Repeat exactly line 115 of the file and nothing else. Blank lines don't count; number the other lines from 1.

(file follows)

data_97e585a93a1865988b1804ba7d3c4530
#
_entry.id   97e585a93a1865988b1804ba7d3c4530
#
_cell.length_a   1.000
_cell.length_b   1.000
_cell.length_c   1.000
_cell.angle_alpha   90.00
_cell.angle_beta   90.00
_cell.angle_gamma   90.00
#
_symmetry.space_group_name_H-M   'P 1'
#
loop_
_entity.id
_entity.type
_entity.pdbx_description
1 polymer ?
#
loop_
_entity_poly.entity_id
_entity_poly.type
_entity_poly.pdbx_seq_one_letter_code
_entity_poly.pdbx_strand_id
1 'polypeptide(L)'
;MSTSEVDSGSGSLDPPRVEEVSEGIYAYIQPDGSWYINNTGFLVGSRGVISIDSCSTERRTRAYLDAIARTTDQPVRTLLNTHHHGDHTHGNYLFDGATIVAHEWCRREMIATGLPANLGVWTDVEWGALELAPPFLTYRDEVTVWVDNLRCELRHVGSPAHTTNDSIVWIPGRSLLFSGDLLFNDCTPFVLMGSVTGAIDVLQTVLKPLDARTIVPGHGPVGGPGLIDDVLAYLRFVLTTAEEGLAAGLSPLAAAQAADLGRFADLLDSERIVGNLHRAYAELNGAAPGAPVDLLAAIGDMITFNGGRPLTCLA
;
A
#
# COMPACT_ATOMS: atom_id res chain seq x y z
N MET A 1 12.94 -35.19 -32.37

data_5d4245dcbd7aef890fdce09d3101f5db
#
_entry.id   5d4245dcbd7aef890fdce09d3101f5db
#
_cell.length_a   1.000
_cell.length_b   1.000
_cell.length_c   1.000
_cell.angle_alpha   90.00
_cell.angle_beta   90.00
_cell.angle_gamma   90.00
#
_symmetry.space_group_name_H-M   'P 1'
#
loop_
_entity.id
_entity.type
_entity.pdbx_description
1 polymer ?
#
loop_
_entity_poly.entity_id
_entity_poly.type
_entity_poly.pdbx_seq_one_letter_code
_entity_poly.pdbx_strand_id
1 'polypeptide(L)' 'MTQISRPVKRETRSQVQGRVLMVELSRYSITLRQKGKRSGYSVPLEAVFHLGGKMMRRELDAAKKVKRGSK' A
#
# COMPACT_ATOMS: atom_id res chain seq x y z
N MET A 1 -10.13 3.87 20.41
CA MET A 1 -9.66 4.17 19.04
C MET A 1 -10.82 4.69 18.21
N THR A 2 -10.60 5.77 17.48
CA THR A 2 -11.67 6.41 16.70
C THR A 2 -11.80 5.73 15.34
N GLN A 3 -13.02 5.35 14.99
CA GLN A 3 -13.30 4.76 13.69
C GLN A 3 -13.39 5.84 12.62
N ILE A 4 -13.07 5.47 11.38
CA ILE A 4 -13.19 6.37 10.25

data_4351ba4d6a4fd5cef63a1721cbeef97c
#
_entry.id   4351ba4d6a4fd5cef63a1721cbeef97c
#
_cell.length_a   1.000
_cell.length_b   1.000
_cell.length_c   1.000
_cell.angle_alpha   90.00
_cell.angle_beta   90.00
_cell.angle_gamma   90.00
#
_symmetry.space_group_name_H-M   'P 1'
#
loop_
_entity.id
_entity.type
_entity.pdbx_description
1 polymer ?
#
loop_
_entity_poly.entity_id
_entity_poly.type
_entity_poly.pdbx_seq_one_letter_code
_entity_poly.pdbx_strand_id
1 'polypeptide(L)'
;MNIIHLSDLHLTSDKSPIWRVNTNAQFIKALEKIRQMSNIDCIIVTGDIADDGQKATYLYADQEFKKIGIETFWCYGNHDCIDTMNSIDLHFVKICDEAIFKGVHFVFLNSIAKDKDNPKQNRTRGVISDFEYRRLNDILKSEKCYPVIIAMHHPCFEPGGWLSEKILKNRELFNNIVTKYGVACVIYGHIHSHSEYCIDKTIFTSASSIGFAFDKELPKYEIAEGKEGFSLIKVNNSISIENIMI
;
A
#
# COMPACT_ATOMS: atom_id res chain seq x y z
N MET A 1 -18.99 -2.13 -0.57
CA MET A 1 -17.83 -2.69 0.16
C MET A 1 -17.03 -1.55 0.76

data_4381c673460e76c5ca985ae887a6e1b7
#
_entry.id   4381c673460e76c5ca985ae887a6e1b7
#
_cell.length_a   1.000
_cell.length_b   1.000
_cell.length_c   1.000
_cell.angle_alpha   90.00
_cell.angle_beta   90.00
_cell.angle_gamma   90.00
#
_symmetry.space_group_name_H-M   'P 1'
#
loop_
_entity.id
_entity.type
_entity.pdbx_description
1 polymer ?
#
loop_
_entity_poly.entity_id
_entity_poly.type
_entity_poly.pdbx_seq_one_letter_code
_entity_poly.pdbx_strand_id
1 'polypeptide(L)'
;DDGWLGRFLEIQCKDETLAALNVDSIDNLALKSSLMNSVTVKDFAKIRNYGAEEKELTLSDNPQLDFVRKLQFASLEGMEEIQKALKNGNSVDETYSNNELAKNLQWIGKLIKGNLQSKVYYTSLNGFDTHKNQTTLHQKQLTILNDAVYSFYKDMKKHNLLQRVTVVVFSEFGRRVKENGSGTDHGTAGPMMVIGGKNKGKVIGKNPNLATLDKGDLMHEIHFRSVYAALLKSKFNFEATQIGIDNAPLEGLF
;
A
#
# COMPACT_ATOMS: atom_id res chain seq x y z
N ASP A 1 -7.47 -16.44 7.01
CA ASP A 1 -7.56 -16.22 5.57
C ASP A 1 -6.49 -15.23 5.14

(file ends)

#